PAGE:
24.5 – 15.9.2019
Santeri Tuori’s video installation weaves a dense forest ecosystem into the exhibition space. The polyphonic rhythms of movement, the deepening monochromatic shades of the tree branches, and the haunting soundscape of the wind draw attention to the complex time of the forest. Something green shimmers amidst the grey. The ceramic figures of Kim Simonsson appear ageless, not unlike the forest they inhabit. They emerge here like envoys out of shared phantasmic universes, as if simultaneously from the past and the future.
Artist Santeri Tuori (b. 1970) is based in Helsinki, yet for the past ten years he has regularly returned to photograph and film the same forests on the island of Kökar in the Åland archipelago. Straying off the beaten paths, he has methodologically mapped all the locations so as to rediscover them again in different seasons. The layered videos and photographs condense into a single image the multifaceted changes of the forest ecosystem. Simultaneously,Tuori challenges the conventions of capture in portrait and landscape photography. Unlike a plantation, the forest in Tuori’s work has multiple tempos and durations determined by its slow growth and entanglements within this particular environment and climate. Surrounded by the trees, it is impossible to grasp their exact scale and distances, while the wind draws their branches ever closer to the viewer.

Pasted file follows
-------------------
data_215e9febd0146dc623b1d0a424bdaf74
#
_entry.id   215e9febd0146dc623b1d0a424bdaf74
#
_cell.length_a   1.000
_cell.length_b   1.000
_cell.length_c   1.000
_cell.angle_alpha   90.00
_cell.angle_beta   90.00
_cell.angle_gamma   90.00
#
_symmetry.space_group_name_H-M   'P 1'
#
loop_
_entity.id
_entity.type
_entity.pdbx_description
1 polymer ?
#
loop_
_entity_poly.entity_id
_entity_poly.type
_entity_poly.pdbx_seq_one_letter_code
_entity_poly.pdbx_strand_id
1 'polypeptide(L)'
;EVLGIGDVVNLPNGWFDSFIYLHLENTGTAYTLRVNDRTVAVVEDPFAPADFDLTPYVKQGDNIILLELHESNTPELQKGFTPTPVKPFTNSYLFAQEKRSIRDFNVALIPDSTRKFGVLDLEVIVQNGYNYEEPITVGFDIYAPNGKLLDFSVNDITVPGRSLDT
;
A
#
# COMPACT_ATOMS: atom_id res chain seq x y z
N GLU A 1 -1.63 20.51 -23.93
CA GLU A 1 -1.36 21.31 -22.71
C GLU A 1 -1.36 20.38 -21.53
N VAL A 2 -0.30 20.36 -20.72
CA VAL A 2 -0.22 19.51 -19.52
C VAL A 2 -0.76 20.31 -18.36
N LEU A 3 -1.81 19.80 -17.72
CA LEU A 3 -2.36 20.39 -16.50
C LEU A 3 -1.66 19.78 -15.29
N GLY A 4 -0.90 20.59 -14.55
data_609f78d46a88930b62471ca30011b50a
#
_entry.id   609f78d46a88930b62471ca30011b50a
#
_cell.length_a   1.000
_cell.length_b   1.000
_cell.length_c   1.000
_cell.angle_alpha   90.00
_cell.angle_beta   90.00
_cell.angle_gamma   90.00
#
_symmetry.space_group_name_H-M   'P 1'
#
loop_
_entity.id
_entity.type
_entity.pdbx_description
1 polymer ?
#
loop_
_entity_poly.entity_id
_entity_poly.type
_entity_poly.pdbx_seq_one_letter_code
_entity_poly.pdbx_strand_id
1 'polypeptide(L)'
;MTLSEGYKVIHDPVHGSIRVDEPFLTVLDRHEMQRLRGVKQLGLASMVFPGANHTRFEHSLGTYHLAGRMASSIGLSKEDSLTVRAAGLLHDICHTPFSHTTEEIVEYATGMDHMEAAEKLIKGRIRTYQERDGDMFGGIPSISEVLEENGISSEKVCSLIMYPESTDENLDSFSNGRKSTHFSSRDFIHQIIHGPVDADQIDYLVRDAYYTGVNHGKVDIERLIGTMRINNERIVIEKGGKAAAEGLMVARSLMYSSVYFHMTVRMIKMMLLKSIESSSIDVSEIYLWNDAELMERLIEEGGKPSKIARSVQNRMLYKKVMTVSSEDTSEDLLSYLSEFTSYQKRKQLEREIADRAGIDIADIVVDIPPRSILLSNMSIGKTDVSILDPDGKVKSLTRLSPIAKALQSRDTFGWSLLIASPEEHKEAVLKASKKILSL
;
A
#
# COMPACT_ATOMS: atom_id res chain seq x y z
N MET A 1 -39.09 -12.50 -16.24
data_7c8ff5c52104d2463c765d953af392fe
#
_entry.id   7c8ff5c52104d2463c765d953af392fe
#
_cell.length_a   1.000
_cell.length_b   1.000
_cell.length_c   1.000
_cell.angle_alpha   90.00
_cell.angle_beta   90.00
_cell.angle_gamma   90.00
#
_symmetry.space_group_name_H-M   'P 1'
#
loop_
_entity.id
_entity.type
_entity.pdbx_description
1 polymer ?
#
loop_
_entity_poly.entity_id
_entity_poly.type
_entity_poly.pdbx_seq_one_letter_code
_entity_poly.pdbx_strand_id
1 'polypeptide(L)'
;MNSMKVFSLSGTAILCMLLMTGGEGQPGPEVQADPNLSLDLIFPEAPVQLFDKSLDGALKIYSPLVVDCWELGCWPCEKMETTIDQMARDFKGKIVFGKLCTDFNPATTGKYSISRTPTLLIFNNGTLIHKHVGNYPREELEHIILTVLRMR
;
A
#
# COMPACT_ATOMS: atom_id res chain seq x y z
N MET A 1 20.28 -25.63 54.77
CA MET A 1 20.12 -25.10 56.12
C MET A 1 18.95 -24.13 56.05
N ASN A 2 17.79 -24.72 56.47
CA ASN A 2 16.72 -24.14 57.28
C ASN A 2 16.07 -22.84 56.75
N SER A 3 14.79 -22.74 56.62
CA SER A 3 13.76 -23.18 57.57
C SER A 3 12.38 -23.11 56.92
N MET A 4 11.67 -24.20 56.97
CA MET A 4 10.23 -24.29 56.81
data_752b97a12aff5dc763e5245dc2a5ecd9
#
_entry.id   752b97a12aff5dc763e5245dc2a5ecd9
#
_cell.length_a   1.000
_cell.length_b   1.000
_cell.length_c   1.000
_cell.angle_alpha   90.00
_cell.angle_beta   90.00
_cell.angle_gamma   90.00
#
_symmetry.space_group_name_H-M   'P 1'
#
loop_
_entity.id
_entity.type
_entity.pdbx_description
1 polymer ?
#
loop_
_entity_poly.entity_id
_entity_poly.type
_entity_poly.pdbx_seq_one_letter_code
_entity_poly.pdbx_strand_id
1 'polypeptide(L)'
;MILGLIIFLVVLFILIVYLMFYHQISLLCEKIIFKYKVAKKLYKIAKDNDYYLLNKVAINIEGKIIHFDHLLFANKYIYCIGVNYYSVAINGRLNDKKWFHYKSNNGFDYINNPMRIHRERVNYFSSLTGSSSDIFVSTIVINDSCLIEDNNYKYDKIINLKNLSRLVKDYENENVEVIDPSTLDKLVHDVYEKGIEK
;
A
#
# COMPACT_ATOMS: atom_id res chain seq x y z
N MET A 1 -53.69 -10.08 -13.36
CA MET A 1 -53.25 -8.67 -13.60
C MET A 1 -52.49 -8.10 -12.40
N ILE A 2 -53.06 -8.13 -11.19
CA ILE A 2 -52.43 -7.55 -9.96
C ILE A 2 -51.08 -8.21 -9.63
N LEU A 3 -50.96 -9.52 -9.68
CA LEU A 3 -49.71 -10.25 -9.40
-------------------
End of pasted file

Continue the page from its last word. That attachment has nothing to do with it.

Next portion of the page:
Sculptor Kim Simonsson (b. 1974) lives and works in Fiskars. He is best known for his ceramic figures, which have in the recent years transformed from ghostly white, manga-inspired characters into mosslike green sculptures that combine ceramics with synthetic and found materials. The sleek surface has given way to soft porous boundaries, where distinctions between man-made and natural, or between the individuals and their environments, are no longer certain. Rootless, like moss, the figures are at home in the forest, adapting to it yet never quite one with it. Popular culture references meet myths in these moss people. The sculptures carry recognisable symbolic and material traces, but they seem to belong elsewhere. Resonant with the collective subconscious, their manners and narratives echo the hidden wisdoms of fairytales.